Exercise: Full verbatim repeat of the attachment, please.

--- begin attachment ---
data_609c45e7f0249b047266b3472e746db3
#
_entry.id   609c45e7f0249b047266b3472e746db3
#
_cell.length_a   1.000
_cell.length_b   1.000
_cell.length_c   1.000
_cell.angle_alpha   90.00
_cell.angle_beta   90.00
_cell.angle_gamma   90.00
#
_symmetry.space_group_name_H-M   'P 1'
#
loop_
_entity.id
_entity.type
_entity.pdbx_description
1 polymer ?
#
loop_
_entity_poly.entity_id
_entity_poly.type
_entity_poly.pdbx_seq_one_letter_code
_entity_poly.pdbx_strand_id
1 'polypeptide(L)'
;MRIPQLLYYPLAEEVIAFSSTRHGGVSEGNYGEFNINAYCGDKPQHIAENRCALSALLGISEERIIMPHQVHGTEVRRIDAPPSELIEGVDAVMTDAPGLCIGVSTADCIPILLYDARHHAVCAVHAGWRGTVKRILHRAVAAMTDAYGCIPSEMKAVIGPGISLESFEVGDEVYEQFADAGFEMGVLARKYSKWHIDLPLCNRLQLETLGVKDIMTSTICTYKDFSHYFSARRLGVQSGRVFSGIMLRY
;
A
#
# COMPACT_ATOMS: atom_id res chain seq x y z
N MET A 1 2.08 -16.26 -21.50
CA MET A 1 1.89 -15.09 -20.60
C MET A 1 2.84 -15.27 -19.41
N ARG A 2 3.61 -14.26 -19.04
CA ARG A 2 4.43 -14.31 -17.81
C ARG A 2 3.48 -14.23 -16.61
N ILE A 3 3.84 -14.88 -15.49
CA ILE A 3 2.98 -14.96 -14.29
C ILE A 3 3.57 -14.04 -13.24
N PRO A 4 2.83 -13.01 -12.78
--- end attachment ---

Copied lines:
data_609c45e7f0249b047266b3472e746db3
#
_entry.id   609c45e7f0249b047266b3472e746db3
#
_cell.length_a   1.000
_cell.length_b   1.000
_cell.length_c   1.000
_cell.angle_alpha   90.00
_cell.angle_beta   90.00
_cell.angle_gamma   90.00
#
_symmetry.space_group_name_H-M   'P 1'
#
loop_
_entity.id
_entity.type
_entity.pdbx_description
1 polymer ?
#
loop_
_entity_poly.entity_id
_entity_poly.type
_entity_poly.pdbx_seq_one_letter_code
_entity_poly.pdbx_strand_id
1 'polypeptide(L)'
;MRIPQLLYYPLAEEVIAFSSTRHGGVSEGNYGEFNINAYCGDKPQHIAENRCALSALLGISEERIIMPHQVHGTEVRRIDAPPSELIEGVDAVMTDAPGLCIGVSTADCIPILLYDARHHAVCAVHAGWRGTVKRILHRAVAAMTDAYGCIPSEMKAVIGPGISLESFEVGDEVYEQFADAGFEMGVLARKYSKWHIDLPLCNRLQLETLGVKDIMTSTICTYKDFSHYFSARRLGVQSGRVFSGIMLRY
;
A
#
# COMPACT_ATOMS: atom_id res chain seq x y z
N MET A 1 2.08 -16.26 -21.50
CA MET A 1 1.89 -15.09 -20.60
C MET A 1 2.84 -15.27 -19.41
N ARG A 2 3.61 -14.26 -19.04
CA ARG A 2 4.43 -14.31 -17.81
C ARG A 2 3.48 -14.23 -16.61
N ILE A 3 3.84 -14.88 -15.49
CA ILE A 3 2.98 -14.96 -14.29
C ILE A 3 3.57 -14.04 -13.24
N PRO A 4 2.83 -13.01 -12.78